During GDC 2022, Arkane Studios held a presentation titled A Guided Tour of Blackreef: Rendering Technologies in Deathloop to showcase the engine advancements featured in the game; the last section provided some interesting information about the upcoming FSR 2.0 implementation.
Deathloop will be the first game to support AMD’s new version of FidelityFX Super Resolution, which switches from a spatial scaling solution to a time scaling solution to dramatically improve game quality. ‘picture.
Indeed, Lou Kramer, Technology Developer Engineer at AMD, began his talk by pointing out with a screenshot comparison that the edges of the wooden pattern are very well reconstructed in the FSR 2.0 image (quality mode, from 1440p at 4K), to the point that they look better than the native 4K picture with TAA and Sharpener enabled.
Kramer then discussed FSR 2.0’s input sources in Deathloop, such as color buffer, depth buffer, and motion vectors. The input color buffer is in linear color space and the image format is R11G11B10_FLOAT. To improve precision in the target image format, the values are multiplied by a pre-exposure value. Since FSR 2.0 must also do this, the pre-exposure value is passed to it as a per-frame parameter. Deathloop also provides the exposure texture for the input, although this is not necessary as FSR 2.0 can calculate one.
Regarding output, Kramer said that Deathloop’s presentation is very smooth even when rendered natively, so there is a sharpener available in the graphics menu. However, FSR 2.0 has its built-in sharpener, RCAS (Robust Contrast Adaptive Sharpener); once FSR 2.0 is enabled, Deathloop’s is disabled to avoid excessive sharpness.
Deathloop is configured to support all modes of FSR 2.0 (from quality to ultra performance) and even dynamic resolution scaling.
The most interesting part of the presentation came last when we got a first look at the performance improvements that FSR 2.0 is expected to bring to Deathloop.
It should be noted that the numbers were saved on the beta versions, so they could be different in the final version. That said, compared to native 4K with TAA, Sharpening and Raytracing enabled, FSR 2.0 can increase performance by up to 50% in Quality mode (rebuilt from 1440p), up to 69% in Balanced mode (1270p), up to 90% in Performance mode (1080p) and up to 147% in Ultra Performance mode (720p). It’s on an AMD Radeon RX 6900 XT graphics card.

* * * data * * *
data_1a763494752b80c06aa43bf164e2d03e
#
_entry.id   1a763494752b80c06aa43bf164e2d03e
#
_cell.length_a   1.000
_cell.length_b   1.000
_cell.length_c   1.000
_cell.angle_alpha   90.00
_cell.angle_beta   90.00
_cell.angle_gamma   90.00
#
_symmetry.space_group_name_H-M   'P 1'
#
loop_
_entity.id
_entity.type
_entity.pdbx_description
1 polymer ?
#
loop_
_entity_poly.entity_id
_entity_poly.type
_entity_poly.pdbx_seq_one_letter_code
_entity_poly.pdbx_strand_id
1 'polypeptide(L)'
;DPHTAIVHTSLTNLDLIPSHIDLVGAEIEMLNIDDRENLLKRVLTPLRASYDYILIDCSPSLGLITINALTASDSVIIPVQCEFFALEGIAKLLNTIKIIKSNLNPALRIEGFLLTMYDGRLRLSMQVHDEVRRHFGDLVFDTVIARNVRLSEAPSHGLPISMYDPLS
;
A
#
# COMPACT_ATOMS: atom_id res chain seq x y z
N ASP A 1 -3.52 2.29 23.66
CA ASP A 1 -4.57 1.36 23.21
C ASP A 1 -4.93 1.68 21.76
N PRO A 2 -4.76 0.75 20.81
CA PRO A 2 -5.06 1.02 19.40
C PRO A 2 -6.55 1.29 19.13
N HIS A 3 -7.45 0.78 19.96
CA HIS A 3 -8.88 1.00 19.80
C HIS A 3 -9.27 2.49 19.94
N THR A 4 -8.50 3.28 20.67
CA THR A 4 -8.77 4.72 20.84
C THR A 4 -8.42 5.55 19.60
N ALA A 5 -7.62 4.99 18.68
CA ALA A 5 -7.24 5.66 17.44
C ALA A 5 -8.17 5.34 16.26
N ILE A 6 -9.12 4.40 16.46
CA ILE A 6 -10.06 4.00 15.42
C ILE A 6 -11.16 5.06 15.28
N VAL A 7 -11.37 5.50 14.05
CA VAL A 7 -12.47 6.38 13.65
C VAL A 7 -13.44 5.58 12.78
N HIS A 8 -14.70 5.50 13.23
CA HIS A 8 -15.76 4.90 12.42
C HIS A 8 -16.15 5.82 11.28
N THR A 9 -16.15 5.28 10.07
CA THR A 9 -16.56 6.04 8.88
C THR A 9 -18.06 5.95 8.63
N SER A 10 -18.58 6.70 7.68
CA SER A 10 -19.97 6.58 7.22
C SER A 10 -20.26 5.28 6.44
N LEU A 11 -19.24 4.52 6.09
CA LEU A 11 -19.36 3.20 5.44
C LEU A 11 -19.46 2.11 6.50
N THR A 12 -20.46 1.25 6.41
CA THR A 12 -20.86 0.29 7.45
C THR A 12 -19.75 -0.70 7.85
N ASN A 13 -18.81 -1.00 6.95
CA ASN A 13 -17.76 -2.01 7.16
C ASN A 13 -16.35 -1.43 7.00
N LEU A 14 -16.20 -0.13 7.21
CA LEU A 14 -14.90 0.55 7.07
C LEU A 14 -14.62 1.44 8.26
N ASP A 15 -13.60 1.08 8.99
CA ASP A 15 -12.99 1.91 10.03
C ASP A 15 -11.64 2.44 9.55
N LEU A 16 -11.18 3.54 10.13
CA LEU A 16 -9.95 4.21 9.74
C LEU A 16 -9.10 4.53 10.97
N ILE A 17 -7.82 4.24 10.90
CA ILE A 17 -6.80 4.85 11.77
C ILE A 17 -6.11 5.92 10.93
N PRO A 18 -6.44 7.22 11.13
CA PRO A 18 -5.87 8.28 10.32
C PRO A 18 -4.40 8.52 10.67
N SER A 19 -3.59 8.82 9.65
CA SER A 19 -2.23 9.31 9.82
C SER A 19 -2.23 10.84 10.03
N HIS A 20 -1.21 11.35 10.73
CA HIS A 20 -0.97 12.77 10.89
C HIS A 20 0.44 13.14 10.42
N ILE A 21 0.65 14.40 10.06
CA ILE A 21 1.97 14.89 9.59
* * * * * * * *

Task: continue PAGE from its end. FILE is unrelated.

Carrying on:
In another GDC 2022 conference entirely dedicated to FidelityFX Super Resolution 2.0, AMD engineer Thomas Arcila revealed the oversampling part of FSR 2.0 to be managed via Lanczos, the famous high quality interpolation filter. Ringing artifacts are avoided by clamping.
While the new version of FidelityFX Super Resolution will be cross-platform, AMD has spent time optimizing processes for RDNA 2 architectures. sampling them at runtime. According to AMD engineer Colin Riley, it’s faster on some RDNA 2 architectures.
Additionally, AMD has found that running certain FSR 2.0 shader workloads in Wave64 instead of Wave32 can improve runtime by up to 12% on a Radeon RX 6800XT. However, some of these RDNA 2 optimizations would run slower on non-RDNA 2 GPUs, including previous Radeon graphics cards and competing products.
In these cases the optimizations are marked and have a fallback implementation present so that they are disabled for certain GPUs. For example, the aforementioned WaveSize optimization is only active where performance would get an improvement.
Finally, AMD provided time estimates for FSR 2.0 integration. Games that already support NVIDIA DLSS 2.0 are the fastest (less than three days), while games without support for decoupled display/rendering resolution or motion vectors can take up to four weeks or more.
The first AMD FSR 2.0 games are expected to be available in Q2 2022. Stay tuned for more on FidelityFX Super Resolution 2.0 ahead of launch.